Portal Spotlight: World War I

In 1917, when the United States declared war on Germany and entered the Great War, African Americans were supportive. The patriotic spirit of the era encouraged Black men and women to enlist in the military, in order to fight for freedom and democracy. Although their patriotism was just as great as their white American counterparts, … Continue reading Portal Spotlight: World War I

A Rare Find: Passport Applications of Free Blacks

Today's post was written by Rebecca Sharp, Archives Specialist at the National Archives in Washington, DC. Several years ago, I received a telephone call from a researcher that turned out to be an extremely intriguing and challenging question.  The researcher wanted to know if there might be additional documentation relating to the passport application of … Continue reading A Rare Find: Passport Applications of Free Blacks

Slaves in the Family and Escape on the Pearl: A Report on Two Books that Used NARA Records

Today's post was written by Damani Davis, an Archivist at the National Archives in Washington, DC. Among the most tangible products validating the work of National Archives' (NARA) reference staff are the books written by the many researchers we’ve assisted over the years. Often, there can be a type of synergistic or mutually beneficial relationship … Continue reading Slaves in the Family and Escape on the Pearl: A Report on Two Books that Used NARA Records

Freedom Summer, 56 Years Later

Today's post was written by Daniella Furman, an Archivist in Research Services at the National Archives in College Park, Maryland. When I started researching the 1964 Freedom Summer Movement a few weeks ago, I thought it would be an interesting project to expand my knowledge about that important moment in history 56 years ago. Never … Continue reading Freedom Summer, 56 Years Later

Portal Spotlight: Civil Unrest and the Red Summer

Today's post was written by Bob Nowatzki, Archives Technician in Research Services at the National Archives in College Park, Maryland. The early 20th century witnessed the migration of hundreds of thousands of African Americans from the South to the Northeast, Midwest, and West. One of the main causes for this mass migration was the continuing … Continue reading Portal Spotlight: Civil Unrest and the Red Summer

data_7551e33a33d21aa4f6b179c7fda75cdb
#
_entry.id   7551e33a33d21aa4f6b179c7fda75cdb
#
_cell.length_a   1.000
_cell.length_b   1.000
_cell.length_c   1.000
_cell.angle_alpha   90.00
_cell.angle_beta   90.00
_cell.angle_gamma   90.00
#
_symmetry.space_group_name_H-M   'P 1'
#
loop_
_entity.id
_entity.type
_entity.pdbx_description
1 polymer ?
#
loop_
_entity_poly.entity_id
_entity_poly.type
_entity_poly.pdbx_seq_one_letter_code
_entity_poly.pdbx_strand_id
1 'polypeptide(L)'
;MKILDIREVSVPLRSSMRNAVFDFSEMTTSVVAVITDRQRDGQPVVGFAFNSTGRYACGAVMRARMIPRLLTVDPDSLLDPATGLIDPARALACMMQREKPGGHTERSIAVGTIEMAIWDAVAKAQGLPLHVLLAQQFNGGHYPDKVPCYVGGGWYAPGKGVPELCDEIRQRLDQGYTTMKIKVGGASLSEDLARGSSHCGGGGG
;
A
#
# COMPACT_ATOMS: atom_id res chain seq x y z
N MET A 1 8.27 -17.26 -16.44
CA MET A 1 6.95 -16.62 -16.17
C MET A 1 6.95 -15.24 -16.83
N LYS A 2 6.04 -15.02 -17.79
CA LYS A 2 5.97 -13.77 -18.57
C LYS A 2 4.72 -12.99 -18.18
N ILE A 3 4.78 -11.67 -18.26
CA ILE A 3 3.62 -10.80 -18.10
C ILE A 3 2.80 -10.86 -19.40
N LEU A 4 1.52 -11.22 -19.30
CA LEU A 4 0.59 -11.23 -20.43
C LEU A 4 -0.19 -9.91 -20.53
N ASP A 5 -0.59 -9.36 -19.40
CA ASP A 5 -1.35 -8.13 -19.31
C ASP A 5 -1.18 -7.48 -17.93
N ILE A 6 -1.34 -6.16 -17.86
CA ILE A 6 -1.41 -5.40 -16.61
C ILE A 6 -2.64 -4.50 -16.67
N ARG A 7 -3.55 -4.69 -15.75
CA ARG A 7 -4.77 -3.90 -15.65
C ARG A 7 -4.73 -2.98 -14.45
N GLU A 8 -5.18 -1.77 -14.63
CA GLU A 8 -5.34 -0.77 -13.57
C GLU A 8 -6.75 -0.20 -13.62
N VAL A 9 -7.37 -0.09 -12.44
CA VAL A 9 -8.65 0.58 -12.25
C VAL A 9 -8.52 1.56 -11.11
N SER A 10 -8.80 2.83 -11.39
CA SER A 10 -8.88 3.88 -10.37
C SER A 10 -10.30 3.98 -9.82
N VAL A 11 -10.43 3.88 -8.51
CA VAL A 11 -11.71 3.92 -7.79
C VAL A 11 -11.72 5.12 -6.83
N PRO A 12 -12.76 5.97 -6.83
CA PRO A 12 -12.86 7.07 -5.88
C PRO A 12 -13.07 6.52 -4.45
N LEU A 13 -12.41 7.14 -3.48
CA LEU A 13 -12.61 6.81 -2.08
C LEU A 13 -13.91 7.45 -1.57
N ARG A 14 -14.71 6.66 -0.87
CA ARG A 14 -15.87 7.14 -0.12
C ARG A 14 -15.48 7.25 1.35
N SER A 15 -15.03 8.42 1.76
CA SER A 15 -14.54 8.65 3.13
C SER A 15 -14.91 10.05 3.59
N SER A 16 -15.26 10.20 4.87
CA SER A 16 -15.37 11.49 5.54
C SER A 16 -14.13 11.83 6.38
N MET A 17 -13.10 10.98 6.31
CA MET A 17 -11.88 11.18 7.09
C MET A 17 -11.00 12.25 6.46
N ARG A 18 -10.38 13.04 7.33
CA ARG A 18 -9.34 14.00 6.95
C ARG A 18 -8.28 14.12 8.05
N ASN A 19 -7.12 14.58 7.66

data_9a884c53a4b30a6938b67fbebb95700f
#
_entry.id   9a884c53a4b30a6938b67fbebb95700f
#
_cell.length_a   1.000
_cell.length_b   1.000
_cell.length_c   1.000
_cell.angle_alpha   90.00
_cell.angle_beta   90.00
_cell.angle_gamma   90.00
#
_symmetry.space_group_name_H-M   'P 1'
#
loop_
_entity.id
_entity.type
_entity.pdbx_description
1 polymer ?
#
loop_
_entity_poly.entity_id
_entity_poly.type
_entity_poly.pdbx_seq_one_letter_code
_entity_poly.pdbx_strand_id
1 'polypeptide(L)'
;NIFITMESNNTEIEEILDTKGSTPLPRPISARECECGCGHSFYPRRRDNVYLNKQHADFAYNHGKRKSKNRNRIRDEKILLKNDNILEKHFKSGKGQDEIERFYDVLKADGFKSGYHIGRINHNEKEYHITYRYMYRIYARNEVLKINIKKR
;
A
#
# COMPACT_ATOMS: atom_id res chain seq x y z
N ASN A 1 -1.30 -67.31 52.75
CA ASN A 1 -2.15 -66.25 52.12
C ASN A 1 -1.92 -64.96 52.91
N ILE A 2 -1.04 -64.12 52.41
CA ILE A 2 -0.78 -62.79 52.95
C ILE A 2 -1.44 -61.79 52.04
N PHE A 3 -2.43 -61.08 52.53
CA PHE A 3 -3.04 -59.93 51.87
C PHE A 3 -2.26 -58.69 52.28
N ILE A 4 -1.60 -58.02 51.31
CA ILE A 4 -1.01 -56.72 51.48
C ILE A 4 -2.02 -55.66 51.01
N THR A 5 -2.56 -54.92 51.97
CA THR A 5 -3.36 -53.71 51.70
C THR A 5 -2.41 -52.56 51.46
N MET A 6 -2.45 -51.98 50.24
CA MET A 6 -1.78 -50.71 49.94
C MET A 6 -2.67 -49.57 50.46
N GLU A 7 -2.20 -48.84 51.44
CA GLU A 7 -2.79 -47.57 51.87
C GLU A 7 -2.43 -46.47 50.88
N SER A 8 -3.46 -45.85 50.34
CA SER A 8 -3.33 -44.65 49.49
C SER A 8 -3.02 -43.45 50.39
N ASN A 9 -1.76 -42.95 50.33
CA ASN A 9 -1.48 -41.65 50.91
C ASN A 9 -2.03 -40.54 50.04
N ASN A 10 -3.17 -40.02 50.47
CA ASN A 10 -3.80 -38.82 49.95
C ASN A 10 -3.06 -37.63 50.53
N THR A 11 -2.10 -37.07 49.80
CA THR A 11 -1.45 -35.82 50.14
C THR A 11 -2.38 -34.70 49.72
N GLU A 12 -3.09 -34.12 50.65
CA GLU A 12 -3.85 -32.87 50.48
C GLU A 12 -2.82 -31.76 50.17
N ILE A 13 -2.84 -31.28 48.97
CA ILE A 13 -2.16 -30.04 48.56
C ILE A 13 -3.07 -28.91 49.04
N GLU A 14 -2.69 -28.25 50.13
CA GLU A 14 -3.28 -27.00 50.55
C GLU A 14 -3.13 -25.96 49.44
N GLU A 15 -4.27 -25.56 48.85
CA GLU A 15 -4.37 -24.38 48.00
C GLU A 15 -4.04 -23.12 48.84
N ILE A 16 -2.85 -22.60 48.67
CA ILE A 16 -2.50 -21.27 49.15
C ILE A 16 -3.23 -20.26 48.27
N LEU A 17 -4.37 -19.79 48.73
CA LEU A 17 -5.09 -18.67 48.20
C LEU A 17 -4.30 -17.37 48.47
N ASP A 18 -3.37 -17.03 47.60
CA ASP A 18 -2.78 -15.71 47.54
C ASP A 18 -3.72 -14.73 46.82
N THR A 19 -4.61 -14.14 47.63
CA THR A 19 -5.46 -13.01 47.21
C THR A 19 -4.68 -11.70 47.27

Who Is He? A Long-Delayed Search for the Identity of the Airman Portrayed in a World War II Poster

Barbara Lewis Burger, who retired from the Still Picture Branch of the National Archives as a Senior Archivist, wrote today’s blog.  One of her areas of interest is photographic and graphic records of and about African Americans. "Keep us flying! Buy War Bonds." (NAID 514823) Almost 30 years ago I submitted a proposal to National … Continue reading Who Is He? A Long-Delayed Search for the Identity of the Airman Portrayed in a World War II Poster

An Uncensored Digital History of the Black GI in World War II

Today's post is written by Edward J.K. Gitre, Ph.D, Assistant Professor of History at Virginia Tech and Director of The American Soldier in World War II Project. "Colored soldiers is not treated worth a dam [sic] in Louisiana. They don't have no rights and no say-so!... One of us colored soldiers got on the city … Continue reading An Uncensored Digital History of the Black GI in World War II

“And They Thought We Couldn’t Fight:”* Remembering the Nine Soldiers in a World War I Photograph

Today’s Blog is written by Barbara Lewis Burger, a retired National Archives Still Picture Senior Archivist The above photograph of nine World War I soldiers of the 369th Infantry Regiment is one of several iconic photographs in the National Archives and Records Administration that document African American soldiers during the war. This particular image has been … Continue reading “And They Thought We Couldn’t Fight:”* Remembering the Nine Soldiers in a World War I Photograph

A Phenomenon Called “Roots,” 1977

Today’s blog was written by Alan Walker, Archivist at the National Archives at College Park, Maryland From the moment our search room doors opened to the public in late 1936, family history was a big draw for the public. For the fiscal year ending June 30, 1938, nearly one quarter of the admission cards issued went to "students … Continue reading A Phenomenon Called “Roots,” 1977

Other Finding Aids Relating to African American History Post The Black History Guide to Civilian Records in the National Archives and Records Administration

 Today's Blog post is by Christina Violeta Jones, Ph.D. Dr. Jones is currently an Archivist in the Textual Records Reference Division at the National Archives in College Park, MD were she specializes in Department of Justice, Federal Bureau of Investigation, and other law enforcement Federal agency records.   There are several other printed findings aids … Continue reading Other Finding Aids Relating to African American History Post The Black History Guide to Civilian Records in the National Archives and Records Administration